Whom would you ask to find out? MCQ? And what do you imagine of the chances of them being in anyway au fait or even acquainted with what is going on in the real world under Virtual Reality Rule? Apart from slim chance and no chance, that is?

  • Brian Walker

    Paul, it’s your opinion that..

    “Like the very best blogging, its worth reading because it’s a scratchpad rather than an article. It doesn’t lead us to a conclusion – it just dumps a pile of subjective observations (filtered through a very well-read mind) and then offers the antidote to anyone who has been swayed towards a concrete conclusion at the end: He lists the flaws and don’t-knows that apply to many of his observations”

    Up to a point – and who says anyway?

    While Paul Mason is clever enough to keep a broad theme going” “a pile of subjectiuve observations” can incite a bigger pile of junk and provide an excuse to avoid clear thinking.

  • Brian,

    Fair enough. I should have added that this formula also leads to the very worst blogging as well! I think Mason has provided something that got *me* thinking more than any article I’d read for a long time because he chucked out a range of ‘trains of thought’ for me to follow rather than picking out one and trying to stand it up.


    I’d be a bit out of my depth if I tried to disagree with you on this with any authority – my only source is the MSM, ffs! And that means I have to take your point about the warped perspective provided by those who are prepared or able to speak to Western TV journalists. But in Egypt, it seems to me that the Muslim Brotherhood are johnny-come-latelys to all of this. As I say, I don’t know enough to conclude either way.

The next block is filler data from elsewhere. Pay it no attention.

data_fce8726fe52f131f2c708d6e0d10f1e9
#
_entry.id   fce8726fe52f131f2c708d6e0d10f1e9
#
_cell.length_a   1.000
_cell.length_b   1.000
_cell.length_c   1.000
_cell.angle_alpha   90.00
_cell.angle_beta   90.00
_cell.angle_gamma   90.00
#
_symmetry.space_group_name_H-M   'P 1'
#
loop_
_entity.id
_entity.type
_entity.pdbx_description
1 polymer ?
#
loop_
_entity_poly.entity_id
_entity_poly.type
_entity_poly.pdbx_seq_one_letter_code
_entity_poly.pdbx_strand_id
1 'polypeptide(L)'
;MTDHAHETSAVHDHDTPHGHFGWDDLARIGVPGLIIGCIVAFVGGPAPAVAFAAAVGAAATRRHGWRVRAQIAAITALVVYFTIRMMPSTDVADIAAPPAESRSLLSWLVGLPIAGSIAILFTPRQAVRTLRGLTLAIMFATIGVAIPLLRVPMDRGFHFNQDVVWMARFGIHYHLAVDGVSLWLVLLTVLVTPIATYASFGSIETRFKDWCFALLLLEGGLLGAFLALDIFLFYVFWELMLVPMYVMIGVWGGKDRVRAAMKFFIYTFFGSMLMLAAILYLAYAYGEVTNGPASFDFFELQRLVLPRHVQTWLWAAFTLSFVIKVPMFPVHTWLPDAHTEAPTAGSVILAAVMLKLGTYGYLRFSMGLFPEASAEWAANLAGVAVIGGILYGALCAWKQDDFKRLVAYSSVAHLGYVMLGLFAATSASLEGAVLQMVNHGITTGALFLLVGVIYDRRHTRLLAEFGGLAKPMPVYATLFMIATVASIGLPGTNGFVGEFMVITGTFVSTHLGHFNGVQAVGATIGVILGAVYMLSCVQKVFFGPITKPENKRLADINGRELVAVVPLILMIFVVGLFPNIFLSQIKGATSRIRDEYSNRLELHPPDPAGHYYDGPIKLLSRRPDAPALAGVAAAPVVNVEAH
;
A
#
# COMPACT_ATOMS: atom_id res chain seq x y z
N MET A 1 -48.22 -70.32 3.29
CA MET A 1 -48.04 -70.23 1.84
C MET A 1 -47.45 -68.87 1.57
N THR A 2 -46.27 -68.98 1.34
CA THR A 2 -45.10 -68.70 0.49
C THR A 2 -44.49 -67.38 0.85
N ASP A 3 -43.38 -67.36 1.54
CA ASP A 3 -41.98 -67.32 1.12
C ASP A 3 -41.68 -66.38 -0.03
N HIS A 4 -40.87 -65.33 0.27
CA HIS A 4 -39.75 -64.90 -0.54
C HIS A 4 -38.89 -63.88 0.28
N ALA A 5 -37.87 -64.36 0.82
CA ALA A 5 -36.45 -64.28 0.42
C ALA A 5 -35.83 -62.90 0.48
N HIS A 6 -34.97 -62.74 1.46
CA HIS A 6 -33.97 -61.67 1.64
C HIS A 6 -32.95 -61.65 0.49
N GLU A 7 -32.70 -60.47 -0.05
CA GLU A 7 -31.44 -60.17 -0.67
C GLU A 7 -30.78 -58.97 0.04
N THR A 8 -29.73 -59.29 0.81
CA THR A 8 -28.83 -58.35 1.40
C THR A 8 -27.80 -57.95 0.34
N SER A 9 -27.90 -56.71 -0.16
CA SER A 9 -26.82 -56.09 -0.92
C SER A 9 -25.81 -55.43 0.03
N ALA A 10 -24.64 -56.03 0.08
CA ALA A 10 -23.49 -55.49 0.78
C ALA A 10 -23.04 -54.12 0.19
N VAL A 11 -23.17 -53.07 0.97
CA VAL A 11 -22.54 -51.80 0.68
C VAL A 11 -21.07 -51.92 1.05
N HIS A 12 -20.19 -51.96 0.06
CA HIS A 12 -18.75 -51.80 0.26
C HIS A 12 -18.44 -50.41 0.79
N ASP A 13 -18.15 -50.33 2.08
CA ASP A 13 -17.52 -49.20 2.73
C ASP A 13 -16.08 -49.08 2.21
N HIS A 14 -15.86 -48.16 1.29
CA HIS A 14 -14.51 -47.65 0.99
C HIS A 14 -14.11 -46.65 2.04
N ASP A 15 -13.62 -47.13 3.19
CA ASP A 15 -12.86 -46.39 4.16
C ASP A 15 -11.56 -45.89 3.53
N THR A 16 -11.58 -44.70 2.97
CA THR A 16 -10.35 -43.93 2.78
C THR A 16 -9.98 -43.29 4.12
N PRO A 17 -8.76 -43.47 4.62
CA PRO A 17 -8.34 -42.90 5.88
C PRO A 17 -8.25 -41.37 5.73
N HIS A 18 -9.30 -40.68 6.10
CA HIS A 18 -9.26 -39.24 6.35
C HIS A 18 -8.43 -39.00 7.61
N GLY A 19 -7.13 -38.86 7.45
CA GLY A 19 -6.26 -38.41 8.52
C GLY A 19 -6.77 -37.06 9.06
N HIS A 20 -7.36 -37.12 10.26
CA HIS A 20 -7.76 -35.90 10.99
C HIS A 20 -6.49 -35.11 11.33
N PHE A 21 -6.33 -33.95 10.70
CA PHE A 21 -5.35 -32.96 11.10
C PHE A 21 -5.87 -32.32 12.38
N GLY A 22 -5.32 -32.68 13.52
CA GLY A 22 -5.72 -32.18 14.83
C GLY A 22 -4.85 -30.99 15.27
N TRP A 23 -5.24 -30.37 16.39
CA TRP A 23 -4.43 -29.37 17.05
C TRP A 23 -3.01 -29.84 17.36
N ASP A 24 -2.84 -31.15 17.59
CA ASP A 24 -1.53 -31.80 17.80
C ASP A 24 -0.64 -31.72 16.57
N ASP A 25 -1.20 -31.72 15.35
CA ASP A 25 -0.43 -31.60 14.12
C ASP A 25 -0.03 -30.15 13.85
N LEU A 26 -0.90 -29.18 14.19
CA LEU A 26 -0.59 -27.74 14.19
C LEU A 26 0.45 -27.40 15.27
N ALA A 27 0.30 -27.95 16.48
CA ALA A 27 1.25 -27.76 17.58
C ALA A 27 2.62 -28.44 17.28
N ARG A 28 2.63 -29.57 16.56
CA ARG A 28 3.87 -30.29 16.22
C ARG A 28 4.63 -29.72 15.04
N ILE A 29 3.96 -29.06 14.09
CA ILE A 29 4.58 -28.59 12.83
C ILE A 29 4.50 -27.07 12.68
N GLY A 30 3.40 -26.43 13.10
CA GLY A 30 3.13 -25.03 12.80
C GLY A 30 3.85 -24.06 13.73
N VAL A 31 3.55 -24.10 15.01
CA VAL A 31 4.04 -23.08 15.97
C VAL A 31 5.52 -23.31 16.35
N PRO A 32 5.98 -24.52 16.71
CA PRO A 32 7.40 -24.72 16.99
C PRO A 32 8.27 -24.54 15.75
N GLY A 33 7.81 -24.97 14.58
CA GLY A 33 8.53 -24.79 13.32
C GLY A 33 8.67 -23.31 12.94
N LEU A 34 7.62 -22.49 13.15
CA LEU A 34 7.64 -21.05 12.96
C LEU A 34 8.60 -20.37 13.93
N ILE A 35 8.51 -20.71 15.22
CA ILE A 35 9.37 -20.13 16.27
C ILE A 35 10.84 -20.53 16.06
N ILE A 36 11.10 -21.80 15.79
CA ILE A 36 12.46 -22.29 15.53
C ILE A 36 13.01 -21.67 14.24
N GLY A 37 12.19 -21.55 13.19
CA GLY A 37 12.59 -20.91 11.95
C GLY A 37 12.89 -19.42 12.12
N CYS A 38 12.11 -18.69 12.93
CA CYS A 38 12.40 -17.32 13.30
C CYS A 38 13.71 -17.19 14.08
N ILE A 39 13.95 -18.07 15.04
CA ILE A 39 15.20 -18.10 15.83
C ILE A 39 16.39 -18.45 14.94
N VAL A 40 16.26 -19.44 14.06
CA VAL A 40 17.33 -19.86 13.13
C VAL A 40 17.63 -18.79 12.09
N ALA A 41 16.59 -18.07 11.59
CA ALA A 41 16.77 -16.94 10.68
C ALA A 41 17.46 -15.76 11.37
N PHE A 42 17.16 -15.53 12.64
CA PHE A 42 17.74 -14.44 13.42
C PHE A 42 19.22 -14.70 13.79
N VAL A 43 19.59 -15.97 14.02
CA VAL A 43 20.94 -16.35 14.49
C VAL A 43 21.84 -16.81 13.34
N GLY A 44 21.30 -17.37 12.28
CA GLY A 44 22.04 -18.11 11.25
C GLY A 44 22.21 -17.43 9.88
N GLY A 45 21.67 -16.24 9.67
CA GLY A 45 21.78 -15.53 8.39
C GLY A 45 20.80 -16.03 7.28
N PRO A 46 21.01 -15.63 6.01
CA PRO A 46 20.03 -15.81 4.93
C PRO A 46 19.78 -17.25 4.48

I don’t think you can draw too many conclusions from the Venezuelan situation though – middle class insurrection thwarted by national populism – you can use that to argue that working class militancy is conservative.

  • Paul,

    Working class militancy is alas all too often conservative. Although I wouldn’t say that the militancy in Venezuela was conservative. Quite the opposite. It was to act in defence of radical changes being made in their interests.

    Regarding Egypt, we are both talking from the same position of being reliant on what we can find online. But I do think that there has been a tendency in the media to present all these types of protest (whether they were the colour revolutions or Tunisia or whatever else) in a way that covers them as positively as possible, which means concentrating on the bourgeois elements, and ignoring the darker side to them. You could see this in Yugoslavia, where there was a total ignoring of the racist nationalism of some of Milosevic’s opponents who ended up in power. We all know who the biggest opposition group in Egypt is. Without their support, these protests would not be what they are. I suspect though they have been holding back, preparing for what comes next.

  • @Garibaldy

    On Yugoslavia, that’s a very good point.

    Again, not being an expert on the subject, I’d not get into a detailed argument on Venezuela (there are plenty going on elsewhere!) but I’m not convinced that the national populism of Chavez is as progressive or appealing as it looks at first glance.

    I’m with Kautsky and Norberto Bobbio on this one: Liberal democracy, for all of it’s flaws, is the least-worst route to economic equality. The right distort and manipulate it to their own ends, but the European experience has been, on balance, generally positive.